There have been many interventions implemented around the world in an attempt to deter drink drivers. However, high risk offenders who repeatedly drink and drive are difficult to target. If high risk drivers could be identified prior to receiving convictions for drink driving, or prior to being involved in a crash, they could then be targeted for a brief road safety intervention. For example, such an opportunity would occur when a road user was in hospital receiving treatment for an alcohol-related problem.
The aim of this study was to measure the association between alcohol-related medical conditions and road crashes. This was achieved through a longitudinal analysis of the hospital records of people first admitted to hospital for an alcohol-related condition over the period 1980 to 1997 in Western Australia.
During this 18 year period there were 41,537 people admitted to hospital at least once for an alcohol-related medical condition. No details prior to 1980 were available somewhat limiting the ability to define the start of an alcohol career. About 11.7% of these people were also involved in a road crash requiring hospitalisation.
Those who were admitted only once for an alcohol-related condition were generally younger than those admitted more than once. Three quarters of those admitted to hospital were male, and while the majority of people resided in the Perth metropolitan area, a larger than expected proportion lived in the remote areas of Western Australia. Aboriginal people also appeared over represented.
The majority of people involved in a road crash resided in the metropolitan area, however, those living in the remote areas of Western Australia were over represented, as were Aboriginal people. While the majority of those who were admitted were motor vehicle drivers (23.7%), a large group were pedestrians (18.3%), and 9.1% were motorcyclists.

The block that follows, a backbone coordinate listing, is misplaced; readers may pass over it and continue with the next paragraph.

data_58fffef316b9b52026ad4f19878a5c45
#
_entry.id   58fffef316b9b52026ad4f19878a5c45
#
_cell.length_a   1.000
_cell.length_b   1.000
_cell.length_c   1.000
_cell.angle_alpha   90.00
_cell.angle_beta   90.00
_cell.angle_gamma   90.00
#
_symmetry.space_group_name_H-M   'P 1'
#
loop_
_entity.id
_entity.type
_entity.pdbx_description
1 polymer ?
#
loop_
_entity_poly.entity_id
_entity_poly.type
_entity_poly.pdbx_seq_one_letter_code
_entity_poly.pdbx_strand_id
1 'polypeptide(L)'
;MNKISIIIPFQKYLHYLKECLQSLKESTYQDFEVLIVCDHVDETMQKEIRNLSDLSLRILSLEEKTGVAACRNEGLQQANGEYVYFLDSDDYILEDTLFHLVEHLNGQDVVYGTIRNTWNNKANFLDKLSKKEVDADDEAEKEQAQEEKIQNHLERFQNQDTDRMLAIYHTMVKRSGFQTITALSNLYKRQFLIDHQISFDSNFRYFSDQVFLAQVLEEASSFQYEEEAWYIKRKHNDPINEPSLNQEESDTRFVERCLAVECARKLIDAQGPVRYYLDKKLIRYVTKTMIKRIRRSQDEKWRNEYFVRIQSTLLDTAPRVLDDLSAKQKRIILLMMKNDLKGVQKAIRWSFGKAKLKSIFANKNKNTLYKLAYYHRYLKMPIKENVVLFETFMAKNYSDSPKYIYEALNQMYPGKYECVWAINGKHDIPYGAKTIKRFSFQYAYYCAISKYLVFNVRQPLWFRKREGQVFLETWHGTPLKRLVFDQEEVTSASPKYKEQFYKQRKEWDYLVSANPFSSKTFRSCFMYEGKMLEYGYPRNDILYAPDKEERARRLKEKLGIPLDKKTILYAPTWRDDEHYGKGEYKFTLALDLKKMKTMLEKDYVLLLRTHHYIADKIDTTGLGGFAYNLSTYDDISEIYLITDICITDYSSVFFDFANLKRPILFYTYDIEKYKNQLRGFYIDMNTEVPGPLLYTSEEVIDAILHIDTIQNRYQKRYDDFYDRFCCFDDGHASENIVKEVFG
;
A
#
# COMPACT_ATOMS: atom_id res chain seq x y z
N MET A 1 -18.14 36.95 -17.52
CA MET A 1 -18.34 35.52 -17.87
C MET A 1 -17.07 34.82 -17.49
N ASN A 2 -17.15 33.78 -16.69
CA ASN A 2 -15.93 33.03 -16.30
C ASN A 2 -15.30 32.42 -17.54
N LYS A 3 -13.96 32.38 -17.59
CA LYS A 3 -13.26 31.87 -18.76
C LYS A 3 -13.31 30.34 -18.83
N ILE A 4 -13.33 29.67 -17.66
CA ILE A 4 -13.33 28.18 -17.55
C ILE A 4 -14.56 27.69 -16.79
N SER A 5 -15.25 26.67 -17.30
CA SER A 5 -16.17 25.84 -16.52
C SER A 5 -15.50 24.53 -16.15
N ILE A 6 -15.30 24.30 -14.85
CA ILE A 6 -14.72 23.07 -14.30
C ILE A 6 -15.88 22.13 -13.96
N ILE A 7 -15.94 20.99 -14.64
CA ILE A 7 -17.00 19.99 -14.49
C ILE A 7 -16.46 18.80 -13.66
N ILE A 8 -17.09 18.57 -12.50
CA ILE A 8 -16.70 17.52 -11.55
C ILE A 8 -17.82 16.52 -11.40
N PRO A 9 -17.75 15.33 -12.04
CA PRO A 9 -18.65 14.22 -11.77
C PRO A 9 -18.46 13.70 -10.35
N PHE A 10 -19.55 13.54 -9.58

Only 23.6% of those admitted to hospital for road injuries had been admitted earlier for an alcohol-related medical condition. The remainder were either involved in a crash prior to being admitted to hospital for an alcohol condition, or were treated for an alcohol condition at the same time as being involved in a road crash.
It appears from these findings that since only about one quarter of crash admissions were preceded by an alcohol-related admission, an intervention aimed at reducing crashes which was applied in all alcohol-related admissions not associated with a crash would not be practical, as only about 2.5% of such admissions would potentially precede a crash. Such an intervention, however, might be made more specific by concentrating on males, those under 30 years of age, and Aboriginal people. An alternative approach would be to apply an alcohol-related intervention to all young males admitted for a crash. For almost half the crash cases, there was an alcohol-related admission at a later date. A cost effective intervention may be appropriate in these cases. Further research is required to explore the potential of these interventions.
Type: Research and Analysis Report
Sub Type: Grant
Author(s): Ms Rina Cercarelli
Topics: Alcohol, Enforcement
Publication Date: 01/01/99